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Tesla under investigation for Model S touchscreen failures

Tesla under investigation for Model S touchscreen failures

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Safety regulators want to know more about reports of bricked screens

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Photo by Amelia Holowaty Krales / The Verge

The National Highway Traffic Safety Administration (NHTSA) has launched an investigation into touchscreen failures on older Tesla Model S vehicles, after receiving 11 complaints in the last 13 months about the issue.

The problem is with the 8GB eMMC NAND flash memory chip in the NVIDIA Tegra 3 processor that Tesla used in the 2012 to 2015 versions of the Model S vehicles. That chip was prone to wearing out, as Motherboard first reported last October, which could cause the “loss of audible and visual features provided by the touchscreen, such as infotainment, navigation, and web browsing,” according to the NHTSA. The agency also points out that this chip failure would make it impossible to use the backup camera view.

Tesla pioneered using big touchscreens but has run into issues

The scope of the probe is what the NHTSA refers to as a “preliminary evaluation,” where the investigators will try to determine how often the problem occurred as well as whether it caused any harm to owners. The agency says it covers about 63,000 cars, though it acknowledges that the same chip was used in the 2012 to 2018 versions of the Model S and the 2016 to 2018 versions of the Model X, accounting for around 159,000 vehicles. Tesla did not respond to a request for comment.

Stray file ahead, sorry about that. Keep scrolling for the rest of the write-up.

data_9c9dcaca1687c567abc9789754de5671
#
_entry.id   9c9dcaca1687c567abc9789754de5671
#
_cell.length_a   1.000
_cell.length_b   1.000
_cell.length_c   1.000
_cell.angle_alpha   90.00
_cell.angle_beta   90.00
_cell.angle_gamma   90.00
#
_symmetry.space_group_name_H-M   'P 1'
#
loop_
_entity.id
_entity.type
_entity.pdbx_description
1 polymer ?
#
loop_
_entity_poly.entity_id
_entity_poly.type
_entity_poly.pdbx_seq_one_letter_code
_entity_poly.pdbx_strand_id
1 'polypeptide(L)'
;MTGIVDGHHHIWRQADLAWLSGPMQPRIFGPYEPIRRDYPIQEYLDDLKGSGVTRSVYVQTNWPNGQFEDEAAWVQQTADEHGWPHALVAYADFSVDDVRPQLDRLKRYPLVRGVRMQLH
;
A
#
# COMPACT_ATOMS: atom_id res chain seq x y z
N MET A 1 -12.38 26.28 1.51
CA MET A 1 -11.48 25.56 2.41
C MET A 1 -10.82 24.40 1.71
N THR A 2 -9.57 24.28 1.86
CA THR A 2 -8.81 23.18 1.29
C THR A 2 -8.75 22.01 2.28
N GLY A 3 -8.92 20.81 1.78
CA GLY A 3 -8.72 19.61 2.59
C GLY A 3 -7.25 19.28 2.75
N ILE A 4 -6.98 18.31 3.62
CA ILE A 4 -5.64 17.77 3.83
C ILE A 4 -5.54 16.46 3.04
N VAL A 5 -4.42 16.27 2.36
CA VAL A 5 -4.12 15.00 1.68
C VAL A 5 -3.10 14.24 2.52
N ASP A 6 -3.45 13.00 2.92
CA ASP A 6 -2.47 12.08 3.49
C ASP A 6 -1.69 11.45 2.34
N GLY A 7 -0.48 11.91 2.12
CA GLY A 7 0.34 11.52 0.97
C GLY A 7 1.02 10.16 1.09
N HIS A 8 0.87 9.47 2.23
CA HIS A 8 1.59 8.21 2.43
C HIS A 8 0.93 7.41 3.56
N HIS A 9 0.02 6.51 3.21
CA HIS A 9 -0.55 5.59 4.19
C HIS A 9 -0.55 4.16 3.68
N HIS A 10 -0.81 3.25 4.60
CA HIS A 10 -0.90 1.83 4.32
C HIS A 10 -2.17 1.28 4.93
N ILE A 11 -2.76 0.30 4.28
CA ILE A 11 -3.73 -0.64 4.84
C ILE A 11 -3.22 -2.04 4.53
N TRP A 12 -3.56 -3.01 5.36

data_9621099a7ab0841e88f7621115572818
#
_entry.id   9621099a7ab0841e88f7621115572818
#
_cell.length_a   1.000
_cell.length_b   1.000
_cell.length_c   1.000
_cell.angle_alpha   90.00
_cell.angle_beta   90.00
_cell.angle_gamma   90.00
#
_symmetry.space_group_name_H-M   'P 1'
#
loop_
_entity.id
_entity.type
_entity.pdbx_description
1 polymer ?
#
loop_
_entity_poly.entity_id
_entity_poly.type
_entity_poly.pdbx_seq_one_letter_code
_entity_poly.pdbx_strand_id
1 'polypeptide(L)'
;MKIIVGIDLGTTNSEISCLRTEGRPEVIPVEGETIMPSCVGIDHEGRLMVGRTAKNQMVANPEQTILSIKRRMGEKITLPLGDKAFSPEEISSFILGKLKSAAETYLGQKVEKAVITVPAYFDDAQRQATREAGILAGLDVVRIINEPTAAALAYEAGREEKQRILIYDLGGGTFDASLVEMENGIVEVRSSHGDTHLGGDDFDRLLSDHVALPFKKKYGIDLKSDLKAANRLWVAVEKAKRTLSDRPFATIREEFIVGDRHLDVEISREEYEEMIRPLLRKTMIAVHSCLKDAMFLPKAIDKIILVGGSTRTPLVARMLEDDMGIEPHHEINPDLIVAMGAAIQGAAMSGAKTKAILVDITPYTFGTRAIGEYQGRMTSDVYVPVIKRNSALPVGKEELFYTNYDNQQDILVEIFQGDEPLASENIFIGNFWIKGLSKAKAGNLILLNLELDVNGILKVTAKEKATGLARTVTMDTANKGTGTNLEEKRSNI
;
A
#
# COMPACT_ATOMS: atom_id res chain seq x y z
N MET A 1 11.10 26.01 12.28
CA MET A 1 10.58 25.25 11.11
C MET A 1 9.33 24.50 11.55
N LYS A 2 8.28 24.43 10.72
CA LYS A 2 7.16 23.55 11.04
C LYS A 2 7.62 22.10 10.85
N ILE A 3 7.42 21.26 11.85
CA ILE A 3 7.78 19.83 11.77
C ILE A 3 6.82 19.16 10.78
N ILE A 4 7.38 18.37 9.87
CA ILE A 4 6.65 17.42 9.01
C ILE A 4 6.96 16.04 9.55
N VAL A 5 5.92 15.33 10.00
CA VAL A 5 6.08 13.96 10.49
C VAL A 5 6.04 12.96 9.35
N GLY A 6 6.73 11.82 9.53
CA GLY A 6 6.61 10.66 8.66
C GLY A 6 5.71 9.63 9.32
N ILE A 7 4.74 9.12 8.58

The agency currently has two other such investigations open into Tesla. One, opened last October, is about an over-the-air software update Tesla issued that was meant to limit a possible fire risk in the battery packs of the company’s cars. The other, opened in January, is looking into claims of Tesla’s vehicles undergoing “sudden unintended acceleration.”

Tesla pioneered the idea of placing large touchscreens in a car’s dashboard with the Model S, a design choice that has proliferated across the automotive industry over the last decade. But this is not the only problem that Tesla has run into with its touchscreens, which, for years, were sourced from computer suppliers and did not stand up to typical automotive grade standards. As Ed Niedermeyer writes in Ludicrous: The Unvarnished Story of Tesla Motors, the screens in older Model S vehicles were prone to bubbling at the edges when exposed to high heat. Tesla’s solve for this in production resulted in yellow banding after exposure to high heat. It wasn’t until the company switched to an entirely new touchscreen that the problems subsided.

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